A common question I get asked is: "How do you decorate your console tables at home?" So I created a step-by-step tutorial on how I normally design my console table. The buffet I'm designing on today is up against a wall. **Note** The rules change a little when you decorate a console table that sits directly behind a couch, so I will do another tutorial for that in the future.
One of the best ways to create a robust display is to incorporate a lot of textures. In this display, I wanted to incorporate 1 -2 floral components (1 large and 1 small), so I collected some large branches out of my yard, and arranged them in a couple of galvanized buckets (making sure they had plenty of water).
I design my consoles in "layers," so I will do my best to describe the layers in a way that makes sense.
I want to show a simple, natural centerpiece you can create that will brighten up your living room for fall!
I collected branches that had beautiful yellow leaves out of my front yard, grabbed an old barn tray (to act as my base), a collection of pillar candles, and a bag of pinecones.
You don't have to use a tray for your base, you can also use vintage crates, shallow baskets or decorative bowls. Make sure your base is shallow, or else it will not display your candles and filler well.
I clipped off smaller branches and set them in my tray along the edges, making sure I left plenty of room in the center for my candles.
Some people think that making your own pizza might be too complicated, but it is a weekly staple in our house. I want to share with you a quick and easy way to make homemade pizzas for you and loved ones.
I have two shelves that I picked up from Home Depot® for a reasonable price, and, until I find an entertainment center I like, they act as a make shift "mantel" above my TV. Throughout the past year, I have constantly used them to display fun decor for each holiday and season. This fall, I wanted to create something that was simple and inexpensive, but still festive. In this post, I will explain how I created this display and what products I used.
In the late part of spring, I was in the market for a new coffee table. I'd been using an ottoman the past couple of years and yearned for something that was a little sturdier. I really loved the look of a Pottery Barn® farmhouse-inspired coffee table (see pic below) but that model was discontinued. Not to mention, I wanted the look of that Pottery Barn® coffee table, but to pay only a quarter of the price so I started a hunt on Craigslist.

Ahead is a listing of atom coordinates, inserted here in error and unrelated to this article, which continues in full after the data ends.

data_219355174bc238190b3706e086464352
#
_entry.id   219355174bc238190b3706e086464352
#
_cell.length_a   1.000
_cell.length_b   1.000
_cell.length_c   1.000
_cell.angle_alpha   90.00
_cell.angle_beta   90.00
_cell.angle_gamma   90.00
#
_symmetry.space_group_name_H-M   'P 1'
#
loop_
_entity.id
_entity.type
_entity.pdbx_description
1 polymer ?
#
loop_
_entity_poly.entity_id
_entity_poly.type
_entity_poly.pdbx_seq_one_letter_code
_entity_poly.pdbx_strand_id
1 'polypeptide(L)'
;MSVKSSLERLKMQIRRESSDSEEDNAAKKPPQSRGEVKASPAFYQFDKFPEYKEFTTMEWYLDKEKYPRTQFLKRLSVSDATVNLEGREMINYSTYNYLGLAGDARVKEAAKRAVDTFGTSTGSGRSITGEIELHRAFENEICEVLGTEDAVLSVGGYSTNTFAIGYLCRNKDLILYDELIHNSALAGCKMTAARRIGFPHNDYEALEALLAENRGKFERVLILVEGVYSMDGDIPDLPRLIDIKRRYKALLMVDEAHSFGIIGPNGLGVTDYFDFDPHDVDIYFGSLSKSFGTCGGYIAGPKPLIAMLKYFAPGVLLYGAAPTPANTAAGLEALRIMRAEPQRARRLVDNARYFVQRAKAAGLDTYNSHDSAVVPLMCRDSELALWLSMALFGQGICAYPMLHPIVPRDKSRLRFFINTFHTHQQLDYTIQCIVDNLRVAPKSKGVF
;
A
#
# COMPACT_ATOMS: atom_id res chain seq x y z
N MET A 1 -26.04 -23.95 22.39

I have a really LARGE wall space between our TV and a window in our living room. I'm not talking "5 feet long" big, it's a whopping "10 feet long" big. I have been stumped with what to do with the space because it is so large and daunting. Some people might say, "That's better than having a small wall space," but I tend to differ. Small wall spaces are fun to decorate because you are able to branch out and try something bold, and not have to worry about it taking over a room, or being too loud. Large wall spaces can be overwhelming. I love decorating challenges, but this one had stumped me for a couple months.
I had been researching ideas and racking my brain, and just had not found something until I was down in my basement looking at my collection of wall art (which I have realized is quite small) and it dawned on me... My collection was eclectic, so why not make it a gallery? I went to my "go-to" website for decor and decorating tips, good ol' Pottery Barn®, and they had a couple pictures of their "Gallery Wall," examples. (See below)
About a month ago, my husband and I attended an estate auction (shocker, right?). While looking around, we stumbled upon an old sled. I already owned one vintage sled, but it was small and in rough shape. This one was much larger, and still had remnants of the original red paint, which I loved. I ended up paying $35 for it and it sat in the garage until I had time to fix it up.
We had great weather this weekend, so I was determined to get to sled cleaned up . I wish I would have taken a "before" photo because gosh, this thing was dirty! It had years worth of dirt caked on the slats and the wood itself was dry and colorless. I had to be careful while washing it off, because I did not want to wash off any more of the red paint. After letting it dry completely, I sealed the wood with two coats of MinWax's polyurethane in Satin.
Personally, I loved how it came out! The wood has a little shine, which brought it back to life, but it still has that great vintage patina.